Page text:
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Beyond Sunni and ShiaThe Roots of Sectarianism in a Changing Middle East$
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Frederic Wehrey

Print publication date: 2018

Print ISBN-13: 9780190876050

Published to Oxford Scholarship Online: February 2019

DOI: 10.1093/oso/9780190876050.001.0001

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The Roots of Sectarian Law and Order in the Gulf

The Roots of Sectarian Law and Order in the Gulf

Bahrain, the Eastern Province of Saudi Arabia, and the Two Historical Disruptions

Chapter:
(p.205) 9 The Roots of Sectarian Law and Order in the Gulf
Source:
Beyond Sunni and Shia
Author(s):

Staci Strobl

Publisher:
Oxford University Press
DOI:10.1093/oso/9780190876050.003.0010

Criminal justice and policing institutions are the dominant carriers of social order, often drawing upon and reinforcing existing social norms—especially discriminatory norms. In Bahrain and in Saudi Arabia, policing and public security institutions have been operating in a sectarian discursive framework for over two hundred years. While much of this is a product of regime policies aimed at royal family survival, it also has transnational dimensions and, especially, historical roots tracing back to British colonial influence. In Bahrain in particular contemporary policing bears a strong similarity to policing in the 1920s. Efforts to eliminate sectarian inequality in Bahrain and in Saudi Arabia’s Eastern Province must therefore overcome the weight of this historically embedded influence in public security institutions, through security sector reform, a lustration process, and truth and reconciliation commissions.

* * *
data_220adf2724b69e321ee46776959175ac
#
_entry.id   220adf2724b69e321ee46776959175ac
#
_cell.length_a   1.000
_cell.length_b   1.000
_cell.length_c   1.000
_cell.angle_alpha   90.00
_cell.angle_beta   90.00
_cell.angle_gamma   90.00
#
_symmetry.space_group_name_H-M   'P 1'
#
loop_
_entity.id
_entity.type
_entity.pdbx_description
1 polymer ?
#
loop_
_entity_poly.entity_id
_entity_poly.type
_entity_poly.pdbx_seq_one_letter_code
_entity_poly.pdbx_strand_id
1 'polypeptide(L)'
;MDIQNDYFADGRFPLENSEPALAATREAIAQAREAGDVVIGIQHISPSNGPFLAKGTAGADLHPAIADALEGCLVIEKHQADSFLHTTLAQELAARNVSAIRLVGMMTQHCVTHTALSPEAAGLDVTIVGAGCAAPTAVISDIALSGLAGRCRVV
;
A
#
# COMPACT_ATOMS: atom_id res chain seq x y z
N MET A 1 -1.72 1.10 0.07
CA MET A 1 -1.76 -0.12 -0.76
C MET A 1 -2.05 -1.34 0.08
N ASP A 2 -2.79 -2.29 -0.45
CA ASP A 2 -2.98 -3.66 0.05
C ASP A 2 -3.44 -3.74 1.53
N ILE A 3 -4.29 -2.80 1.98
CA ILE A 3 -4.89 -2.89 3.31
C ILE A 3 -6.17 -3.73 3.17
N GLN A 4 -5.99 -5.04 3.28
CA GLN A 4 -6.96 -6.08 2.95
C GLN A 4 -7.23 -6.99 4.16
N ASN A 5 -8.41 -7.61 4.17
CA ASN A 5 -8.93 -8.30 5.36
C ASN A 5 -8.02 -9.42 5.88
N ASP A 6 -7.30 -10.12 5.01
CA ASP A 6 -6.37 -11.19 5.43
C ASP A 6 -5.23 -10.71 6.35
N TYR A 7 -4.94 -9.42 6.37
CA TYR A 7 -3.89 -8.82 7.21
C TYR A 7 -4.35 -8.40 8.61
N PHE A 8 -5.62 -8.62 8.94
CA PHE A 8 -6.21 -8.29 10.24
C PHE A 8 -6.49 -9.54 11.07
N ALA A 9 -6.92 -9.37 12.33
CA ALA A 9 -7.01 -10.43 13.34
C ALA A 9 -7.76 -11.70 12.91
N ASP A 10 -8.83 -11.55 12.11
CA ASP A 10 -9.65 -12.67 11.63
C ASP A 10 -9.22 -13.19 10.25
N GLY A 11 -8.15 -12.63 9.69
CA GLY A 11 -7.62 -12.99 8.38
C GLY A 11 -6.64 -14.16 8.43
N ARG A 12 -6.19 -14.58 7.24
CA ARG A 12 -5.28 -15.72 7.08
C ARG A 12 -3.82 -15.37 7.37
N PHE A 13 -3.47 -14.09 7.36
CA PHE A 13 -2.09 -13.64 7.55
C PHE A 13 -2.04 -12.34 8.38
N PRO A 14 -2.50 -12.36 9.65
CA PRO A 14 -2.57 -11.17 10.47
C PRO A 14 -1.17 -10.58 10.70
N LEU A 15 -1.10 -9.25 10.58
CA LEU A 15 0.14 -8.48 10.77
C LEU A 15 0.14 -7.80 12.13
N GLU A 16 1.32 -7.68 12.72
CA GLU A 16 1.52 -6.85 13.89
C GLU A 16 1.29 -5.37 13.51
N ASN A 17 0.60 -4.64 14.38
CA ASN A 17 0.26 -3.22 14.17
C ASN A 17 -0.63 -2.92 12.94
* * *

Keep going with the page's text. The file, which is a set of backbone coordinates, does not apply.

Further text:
Keywords:   Bahrain, Britain, Policing, Criminal justice, Sectarianism, Discrimination, Saudi Arabia, Eastern Province, Shiism

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